“Buzzard” by Joy Webster (Trailer)

Back in July, I hosted director Joy Webster and her crew for a day of film shooting in my layout room and workshop. This week, Joy released the first trailer for the film, called Buzzard. You can view the trailer – part of a fundraising campaign to finish the film – by clicking on the image, below:


While the trailer only includes a brief shot taken on my layout, Joy and her team filmed more than two dozen shots in my workshop and layout room and it will feature more in the final film. In fact, Joy and cinematographer Filip Funk visited on Sunday to film a few more shots on the layout – and overview, and close-ups – to fill out some of the scenes.

The film is not about model railways – or railway modelling – but the layout is an important ice-breaker in the relationship between the two main characters, Hanna and Frank. The Indiegogo page for the trailer includes more information about Buzzard, including the following description of the film:

Buzzard is a film about the fragility of the human conscience, and the corrupt corporate system that threatens it. It’s about two very different characters that have both been manipulated by corporations to their own detriment. Hannah is a young girl who is recently out to make it on her own and trying to navigate through life, and Frank an older man who has given up on his own life after losing his daughter and sinking into depression. Both are vulnerable to the overarching corporate trap – Hannah as a young person trying to pay her bills who gets roped into working for the corrupt company, and Frank as a man struggling with depression who becomes one of the company’s prey.

I am thrilled to have had the opportunity to play a small part in the creation of this film and can’t wait to see it! It’s only natural that I’ve invested in the Indiegogo campaign – because I really want to see this project finished. And no, I’m not asking you to do contribute, but of course if you wish to do so (even as little as Cdn$10), I know it would be greatly appreciated.

And while I’ve never asked for a dime for the blogs I’ve written over the past seven years, if you’ve enjoyed Port Rowan in 1:64 and are looking for a way to express that appreciation, a Cdn$10 investment to Buzzard would be a terrific way to do that. If fifty of us gave $10 each, that would put Joy and her team way over the top.

Thanks in advance for considering it. And enjoy the trailer if you watch!

10 thoughts on ““Buzzard” by Joy Webster (Trailer)

  1. Congrats, Trevor! I’m keen to see the film. Curious though as to what you think of the film’s portrayal of our hobby as the domain of the non-normative through its association with a character dealing with mental illness. Seems to be a fairly typical trope in Holywood that doesn’t do our hobby much good…

    • Hi Brian:

      It’s a good question and I’ve been pondering it since I got involved with this project.

      There are really two issues here: do creators portray our hobby inaccurately, and how is it portrayed in this particular film?

      In Buzzard, Frank does not build a model railway because he’s depressed. Nor is he depressed because of the hobby. We won’t know the complete story until we see the finished film – but my understanding is Frank built the model railway with his daughter – and that was a very positive experience in his life. He’s depressed because he’s lost this daughter – an event, and a resulting condition, that has nothing to do with the hobby. If anything, the model railway that’s in his life today may remind him of those happy experiences from the past – but it would also remind him of his loss.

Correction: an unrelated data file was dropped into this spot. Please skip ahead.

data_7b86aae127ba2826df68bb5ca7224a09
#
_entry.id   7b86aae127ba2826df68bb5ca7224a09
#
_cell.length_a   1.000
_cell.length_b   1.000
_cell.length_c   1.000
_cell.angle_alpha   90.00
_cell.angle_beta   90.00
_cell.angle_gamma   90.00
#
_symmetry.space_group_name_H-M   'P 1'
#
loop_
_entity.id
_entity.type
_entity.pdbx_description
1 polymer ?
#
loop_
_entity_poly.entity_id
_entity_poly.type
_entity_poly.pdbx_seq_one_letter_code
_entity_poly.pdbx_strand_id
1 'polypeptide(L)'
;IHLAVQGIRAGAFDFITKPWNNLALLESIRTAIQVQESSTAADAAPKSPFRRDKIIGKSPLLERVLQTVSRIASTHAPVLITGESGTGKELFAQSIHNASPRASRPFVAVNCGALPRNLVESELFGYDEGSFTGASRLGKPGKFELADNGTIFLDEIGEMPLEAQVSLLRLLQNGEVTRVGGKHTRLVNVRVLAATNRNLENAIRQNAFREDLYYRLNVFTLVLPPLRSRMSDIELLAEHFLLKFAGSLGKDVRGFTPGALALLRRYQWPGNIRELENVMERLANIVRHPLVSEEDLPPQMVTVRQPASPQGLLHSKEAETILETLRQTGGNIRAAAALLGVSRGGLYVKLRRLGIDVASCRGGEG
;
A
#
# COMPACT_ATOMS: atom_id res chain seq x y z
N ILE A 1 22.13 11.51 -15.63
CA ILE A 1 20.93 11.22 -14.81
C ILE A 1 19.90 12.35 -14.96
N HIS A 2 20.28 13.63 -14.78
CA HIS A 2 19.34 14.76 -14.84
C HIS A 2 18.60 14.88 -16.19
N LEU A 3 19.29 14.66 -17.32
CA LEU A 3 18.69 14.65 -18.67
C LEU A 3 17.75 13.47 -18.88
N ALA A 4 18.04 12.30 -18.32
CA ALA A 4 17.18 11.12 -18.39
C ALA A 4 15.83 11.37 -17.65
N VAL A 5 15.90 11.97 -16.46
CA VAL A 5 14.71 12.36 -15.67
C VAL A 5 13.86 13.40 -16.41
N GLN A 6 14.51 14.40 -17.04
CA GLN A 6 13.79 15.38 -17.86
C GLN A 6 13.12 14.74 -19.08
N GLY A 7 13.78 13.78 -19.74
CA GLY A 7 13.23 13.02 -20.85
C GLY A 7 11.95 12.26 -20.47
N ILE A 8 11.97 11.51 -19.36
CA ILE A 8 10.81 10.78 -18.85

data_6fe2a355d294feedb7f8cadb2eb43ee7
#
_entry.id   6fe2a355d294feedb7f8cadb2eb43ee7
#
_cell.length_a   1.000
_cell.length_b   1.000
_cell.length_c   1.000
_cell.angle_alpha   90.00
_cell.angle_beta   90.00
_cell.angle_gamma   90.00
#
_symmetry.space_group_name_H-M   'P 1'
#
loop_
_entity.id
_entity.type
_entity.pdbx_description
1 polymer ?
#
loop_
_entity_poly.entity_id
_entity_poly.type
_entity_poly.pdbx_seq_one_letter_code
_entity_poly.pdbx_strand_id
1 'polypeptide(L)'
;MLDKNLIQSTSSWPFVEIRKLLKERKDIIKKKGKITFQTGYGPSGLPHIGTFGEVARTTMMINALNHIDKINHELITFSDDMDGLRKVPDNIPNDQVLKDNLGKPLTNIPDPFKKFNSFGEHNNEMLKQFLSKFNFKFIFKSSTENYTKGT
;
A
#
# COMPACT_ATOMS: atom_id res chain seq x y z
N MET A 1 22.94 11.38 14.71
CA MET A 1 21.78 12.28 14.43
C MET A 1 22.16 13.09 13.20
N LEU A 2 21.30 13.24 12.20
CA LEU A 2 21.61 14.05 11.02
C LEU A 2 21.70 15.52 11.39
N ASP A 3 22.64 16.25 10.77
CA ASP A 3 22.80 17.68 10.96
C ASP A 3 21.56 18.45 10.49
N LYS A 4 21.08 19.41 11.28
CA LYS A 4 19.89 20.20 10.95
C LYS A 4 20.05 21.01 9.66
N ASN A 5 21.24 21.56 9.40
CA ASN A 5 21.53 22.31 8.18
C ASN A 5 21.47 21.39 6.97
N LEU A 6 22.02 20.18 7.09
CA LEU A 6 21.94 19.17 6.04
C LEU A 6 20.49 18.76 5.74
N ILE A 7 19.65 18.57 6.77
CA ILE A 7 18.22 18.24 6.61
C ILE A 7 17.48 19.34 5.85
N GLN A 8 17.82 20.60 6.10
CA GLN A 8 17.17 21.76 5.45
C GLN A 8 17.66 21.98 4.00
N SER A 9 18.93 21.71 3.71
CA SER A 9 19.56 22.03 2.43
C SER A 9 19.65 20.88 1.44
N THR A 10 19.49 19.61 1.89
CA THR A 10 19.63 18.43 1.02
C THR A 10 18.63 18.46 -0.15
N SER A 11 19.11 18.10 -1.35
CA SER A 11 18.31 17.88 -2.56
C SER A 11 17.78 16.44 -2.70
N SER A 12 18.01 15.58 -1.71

It’s also Frank’s model railway that brings Frank and Hannah together – so in that sense it’s a very positive portrayal of the hobby.

      Furthermore, as public awareness campaigns about it try to make clear, depression is actually a lot more common than we like to admit. In its 2012 Canadian Community Health Survey, Statistics Canada found that 1-in-8 (12.6%) of the Canadian population aged 15+ identified symptoms at some point in their lifetime that met the criterial for a mood disorder. Anecdotally, I know many people – inside and outside of the model railway hobby – who are coping with various degrees of depression. Some are diagnosed and receiving treatment – others are presenting the signs and just trying to get on with life.

      Given the loss of his daughter, the character of Frank isn’t at all unusual in that regard.

      As for your comment about it seeming to be a fairly typical trope in Hollywood that doesn’t do our hobby much good, I agree that there’s some typecasting going on in film and TV. But over all, writers and directors are excellent at observing reality and reflecting it in their work.

      Next time you’re at a train show, try to step out of the hobby and take a really good look around as someone who is not a model railway enthusiast. What do you see? How do the people present themselves? How do the layouts present themselves? Take a bunch of general pictures – then go to a mid-level grocery store and compare the train show experience to a more common, everyday event. How do the displays compare? How do the crowds compare?

      The trope came from somewhere – and that somewhere is us. I think it’s up to us as hobbyists to change that perception by changing how we present the hobby, and ourselves, to those who are not a part of it.

  2. Well said, Trevor. I always make an effort to portray the hobby in its best light. I make an effort to engage attendees at shows in conversation. It’s fun and I learn a lot about people.

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